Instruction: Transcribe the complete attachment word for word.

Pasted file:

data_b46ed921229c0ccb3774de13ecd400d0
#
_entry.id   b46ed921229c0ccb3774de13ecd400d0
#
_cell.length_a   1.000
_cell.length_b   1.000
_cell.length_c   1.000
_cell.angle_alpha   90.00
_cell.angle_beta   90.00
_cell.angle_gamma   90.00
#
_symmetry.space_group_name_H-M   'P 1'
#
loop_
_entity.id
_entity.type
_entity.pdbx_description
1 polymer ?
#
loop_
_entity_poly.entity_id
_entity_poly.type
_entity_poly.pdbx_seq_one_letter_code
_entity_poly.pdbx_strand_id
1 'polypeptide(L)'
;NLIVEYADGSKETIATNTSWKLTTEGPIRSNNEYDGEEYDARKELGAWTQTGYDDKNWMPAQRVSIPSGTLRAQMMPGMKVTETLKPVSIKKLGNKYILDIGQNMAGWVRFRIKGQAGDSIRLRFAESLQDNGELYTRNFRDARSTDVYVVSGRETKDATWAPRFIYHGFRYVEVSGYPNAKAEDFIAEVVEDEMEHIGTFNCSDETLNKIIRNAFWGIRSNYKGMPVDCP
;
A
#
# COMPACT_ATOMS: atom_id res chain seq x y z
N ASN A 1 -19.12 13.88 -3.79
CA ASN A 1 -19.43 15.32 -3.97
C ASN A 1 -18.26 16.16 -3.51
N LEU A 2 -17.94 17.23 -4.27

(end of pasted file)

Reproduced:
data_b46ed921229c0ccb3774de13ecd400d0
#
_entry.id   b46ed921229c0ccb3774de13ecd400d0
#
_cell.length_a   1.000
_cell.length_b   1.000
_cell.length_c   1.000
_cell.angle_alpha   90.00
_cell.angle_beta   90.00
_cell.angle_gamma   90.00
#
_symmetry.space_group_name_H-M   'P 1'
#
loop_
_entity.id
_entity.type
_entity.pdbx_description
1 polymer ?
#
loop_
_entity_poly.entity_id
_entity_poly.type
_entity_poly.pdbx_seq_one_letter_code
_entity_poly.pdbx_strand_id
1 'polypeptide(L)'
;NLIVEYADGSKETIATNTSWKLTTEGPIRSNNEYDGEEYDARKELGAWTQTGYDDKNWMPAQRVSIPSGTLRAQMMPGMKVTETLKPVSIKKLGNKYILDIGQNMAGWVRFRIKGQAGDSIRLRFAESLQDNGELYTRNFRDARSTDVYVVSGRETKDATWAPRFIYHGFRYVEVSGYPNAKAEDFIAEVVEDEMEHIGTFNCSDETLNKIIRNAFWGIRSNYKGMPVDCP
;
A
#
# COMPACT_ATOMS: atom_id res chain seq x y z
N ASN A 1 -19.12 13.88 -3.79
CA ASN A 1 -19.43 15.32 -3.97
C ASN A 1 -18.26 16.16 -3.51
N LEU A 2 -17.94 17.23 -4.27